Robbert Broersma just showed me something nasty of the WordPress camp. If you download a recent nightly and open the file
wp-admin/admin-footer.php you get this nasty little thing:
<img src="http://static.wordpress.org/get-firefox.png" alt="Get Firefox" />
Next week Matt releases a new plug-in on his website, called “how-many-times-did-you-login-to-your-admin-area-today.php”, which enables him to list the number of admin pages you opened today next to your comment. How’s that?
Even the idea of a banner not giving information to Wordpress regardless of what's on it sounds pretty stupid to me. Although this'd be ten times worse...
Jeez, talk about overreacting.
Okay, maybe it isn't the best idea to have the image remote, but labelling it spyware is going a bit too far I'd say. If you are that bothered you could remove the code easily.
Well, it's not as if this is new. I pointed this out in June, and got hate mail from WP fanbois in return.
When are you going to switch, Anne?
Some people create, some only criticize.
Good thing I am in the creating camp, right, Michiel?
Hahaha! Nice one Anne!
Now Photomatt can launch a “Who is reading Anne’s feed using a b0rked feed reader?” service. Sage treated the XHTML content as entity-encoded tag soup and loaded the image!
Whether it becomes true spyware or not remains to be seen. It does, however, mean that it is already ad-ware. For shame. Misdirected zeal can have bad consequences.
To the "fanboiz": if you want people to take you seriously, you gotta accept criticism (valid or not) with grace. Criticism of a product is not smacking down its developers or users. Jumping down any and everyone's throat because they won't overlook WP's weaknesses does not help WordPress, it makes WP look stupid and you an @ss.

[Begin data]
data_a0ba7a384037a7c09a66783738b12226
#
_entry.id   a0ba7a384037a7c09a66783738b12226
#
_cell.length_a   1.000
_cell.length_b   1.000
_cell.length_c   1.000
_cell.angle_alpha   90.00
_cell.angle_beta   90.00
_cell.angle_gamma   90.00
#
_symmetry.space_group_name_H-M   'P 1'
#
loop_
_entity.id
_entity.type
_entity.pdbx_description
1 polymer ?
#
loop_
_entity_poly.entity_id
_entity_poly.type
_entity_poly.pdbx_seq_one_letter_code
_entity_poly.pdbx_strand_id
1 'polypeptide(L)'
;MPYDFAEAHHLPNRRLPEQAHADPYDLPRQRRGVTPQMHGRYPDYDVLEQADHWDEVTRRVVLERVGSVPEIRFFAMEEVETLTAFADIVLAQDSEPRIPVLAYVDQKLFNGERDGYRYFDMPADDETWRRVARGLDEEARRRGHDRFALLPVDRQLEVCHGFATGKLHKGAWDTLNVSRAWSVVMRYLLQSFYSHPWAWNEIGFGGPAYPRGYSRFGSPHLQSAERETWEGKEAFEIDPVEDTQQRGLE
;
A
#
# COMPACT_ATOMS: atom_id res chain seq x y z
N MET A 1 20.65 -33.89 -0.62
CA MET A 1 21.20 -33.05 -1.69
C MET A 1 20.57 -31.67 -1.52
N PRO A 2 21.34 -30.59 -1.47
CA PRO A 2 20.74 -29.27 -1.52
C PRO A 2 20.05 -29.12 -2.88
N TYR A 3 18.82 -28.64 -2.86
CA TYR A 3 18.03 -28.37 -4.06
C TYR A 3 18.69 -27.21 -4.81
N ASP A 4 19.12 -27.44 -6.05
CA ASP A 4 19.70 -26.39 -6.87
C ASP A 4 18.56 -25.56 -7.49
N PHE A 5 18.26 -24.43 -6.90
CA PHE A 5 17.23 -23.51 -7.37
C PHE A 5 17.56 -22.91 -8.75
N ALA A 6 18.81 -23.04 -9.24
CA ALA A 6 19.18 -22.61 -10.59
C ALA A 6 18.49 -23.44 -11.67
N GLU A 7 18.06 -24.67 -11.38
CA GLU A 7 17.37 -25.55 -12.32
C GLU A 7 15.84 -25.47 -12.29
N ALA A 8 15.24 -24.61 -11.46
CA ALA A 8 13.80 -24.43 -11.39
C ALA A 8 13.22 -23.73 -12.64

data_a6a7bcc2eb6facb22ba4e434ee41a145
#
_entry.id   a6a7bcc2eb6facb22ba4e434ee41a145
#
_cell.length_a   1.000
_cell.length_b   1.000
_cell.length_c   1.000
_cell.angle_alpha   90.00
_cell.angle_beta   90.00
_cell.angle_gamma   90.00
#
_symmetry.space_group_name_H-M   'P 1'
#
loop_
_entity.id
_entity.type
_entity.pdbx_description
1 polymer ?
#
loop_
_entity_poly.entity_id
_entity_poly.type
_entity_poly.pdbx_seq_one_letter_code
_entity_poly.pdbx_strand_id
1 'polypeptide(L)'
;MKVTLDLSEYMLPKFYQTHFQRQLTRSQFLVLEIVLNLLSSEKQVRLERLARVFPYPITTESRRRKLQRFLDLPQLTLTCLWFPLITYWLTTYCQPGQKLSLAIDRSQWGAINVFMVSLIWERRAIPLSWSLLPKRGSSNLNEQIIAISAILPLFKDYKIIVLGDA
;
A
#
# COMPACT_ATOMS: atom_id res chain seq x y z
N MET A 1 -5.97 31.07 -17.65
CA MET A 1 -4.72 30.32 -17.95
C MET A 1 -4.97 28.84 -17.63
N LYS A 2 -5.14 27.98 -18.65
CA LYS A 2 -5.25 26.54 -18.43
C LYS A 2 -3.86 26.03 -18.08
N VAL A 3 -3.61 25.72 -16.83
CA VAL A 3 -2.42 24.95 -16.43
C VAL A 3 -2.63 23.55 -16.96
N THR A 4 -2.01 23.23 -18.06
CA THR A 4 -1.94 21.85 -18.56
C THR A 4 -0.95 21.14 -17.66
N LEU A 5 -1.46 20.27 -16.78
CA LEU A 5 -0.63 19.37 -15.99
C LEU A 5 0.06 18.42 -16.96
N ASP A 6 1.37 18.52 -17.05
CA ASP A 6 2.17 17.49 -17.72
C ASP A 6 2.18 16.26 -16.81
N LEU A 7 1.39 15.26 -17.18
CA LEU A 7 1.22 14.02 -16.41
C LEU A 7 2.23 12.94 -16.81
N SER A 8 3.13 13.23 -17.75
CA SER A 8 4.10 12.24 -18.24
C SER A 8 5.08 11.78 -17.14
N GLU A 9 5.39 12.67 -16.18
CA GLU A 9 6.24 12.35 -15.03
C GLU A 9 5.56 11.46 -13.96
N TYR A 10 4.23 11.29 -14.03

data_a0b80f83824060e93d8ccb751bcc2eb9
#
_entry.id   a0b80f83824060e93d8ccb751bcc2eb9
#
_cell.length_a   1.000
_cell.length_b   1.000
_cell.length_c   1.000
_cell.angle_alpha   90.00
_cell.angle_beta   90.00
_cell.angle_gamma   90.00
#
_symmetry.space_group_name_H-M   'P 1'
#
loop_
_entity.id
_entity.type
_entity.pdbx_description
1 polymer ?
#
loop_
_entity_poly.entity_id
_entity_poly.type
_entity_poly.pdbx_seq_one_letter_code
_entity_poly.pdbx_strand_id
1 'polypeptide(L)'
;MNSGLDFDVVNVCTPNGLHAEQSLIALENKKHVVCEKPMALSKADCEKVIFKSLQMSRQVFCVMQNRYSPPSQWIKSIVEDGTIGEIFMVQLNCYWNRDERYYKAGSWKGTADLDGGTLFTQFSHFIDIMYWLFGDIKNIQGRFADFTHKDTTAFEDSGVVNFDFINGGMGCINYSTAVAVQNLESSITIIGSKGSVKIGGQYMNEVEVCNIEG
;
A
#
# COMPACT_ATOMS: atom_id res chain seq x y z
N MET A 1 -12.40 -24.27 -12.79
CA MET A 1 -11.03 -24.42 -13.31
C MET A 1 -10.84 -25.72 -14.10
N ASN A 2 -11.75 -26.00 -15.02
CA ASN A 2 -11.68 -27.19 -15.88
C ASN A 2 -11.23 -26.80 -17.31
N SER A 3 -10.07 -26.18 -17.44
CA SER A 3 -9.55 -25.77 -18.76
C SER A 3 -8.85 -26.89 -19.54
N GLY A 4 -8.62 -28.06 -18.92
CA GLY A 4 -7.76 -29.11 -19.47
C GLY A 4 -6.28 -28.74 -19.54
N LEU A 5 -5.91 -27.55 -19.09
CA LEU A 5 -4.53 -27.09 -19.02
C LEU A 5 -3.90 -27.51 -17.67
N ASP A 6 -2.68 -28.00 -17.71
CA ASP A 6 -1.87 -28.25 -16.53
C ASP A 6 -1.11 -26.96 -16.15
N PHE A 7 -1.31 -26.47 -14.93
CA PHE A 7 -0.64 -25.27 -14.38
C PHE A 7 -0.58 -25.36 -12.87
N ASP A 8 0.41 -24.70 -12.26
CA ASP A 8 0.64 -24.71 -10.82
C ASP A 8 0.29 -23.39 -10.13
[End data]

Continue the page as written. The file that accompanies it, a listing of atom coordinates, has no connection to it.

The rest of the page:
A little off topic, but Henri, the text loaded OK in Sage for me (version 1.3).
Criticism: valid. Calling it spyware: probably an overreaction
Well, per definition I think we are correct in calling it spyware. It does track usage and other information your browser sends when it requests the file.
However, this post should not be taken to serious as some of the people here seem to do. As you can clearly see in the second paragraph of the most it was not really intended that way.
static.wordpress.org is entirely static content with permanent addresses and there is no logging on the host. If it still bothers you it would be trivial to write a plugin to eliminate the image using an output buffer and str_replace. You could also block
static.wordpress.org from your machine using a HOST file. Why Firefox? It's open-source, like WP, and it is the most featureful browser available for the WP experience.
Surely, we know that it could easily be removed (using Firefox, just click "block images from
static.wordpress.org" ;-) But hey, that is like saying:
if SoftwarPackage 3 would be open source, it is okay to send sneaky messages to their servers, since that part of the code could easily be removed.
This isn't a big thing, but then again: why didn't you just include it in the
.tar.gz package? You did that with the WordPress logo, and other images... That's what makes it so hard to believe that there's no logging on that server. I can see no reason whatsoever to serve such image on your own server besides checking out what many WordPress installations there are used...
Rob: I am using Sage 1.3, too. Bug filed.
Anne, you're correct per definition. I've come to associate spyware with the same kind of evil as spam. Given Wordpress' contribution to open source software it's easy to jump to Matt's defense. Robbert's got a point though, why not just put the image in the package?
Why don't you mark code with [code]?
Because it does not preserve whitespace by default and is an inline element per HTML 4.01 where I need a block level element.
We need <blockcode />! ;p
Blockcode? Already covered: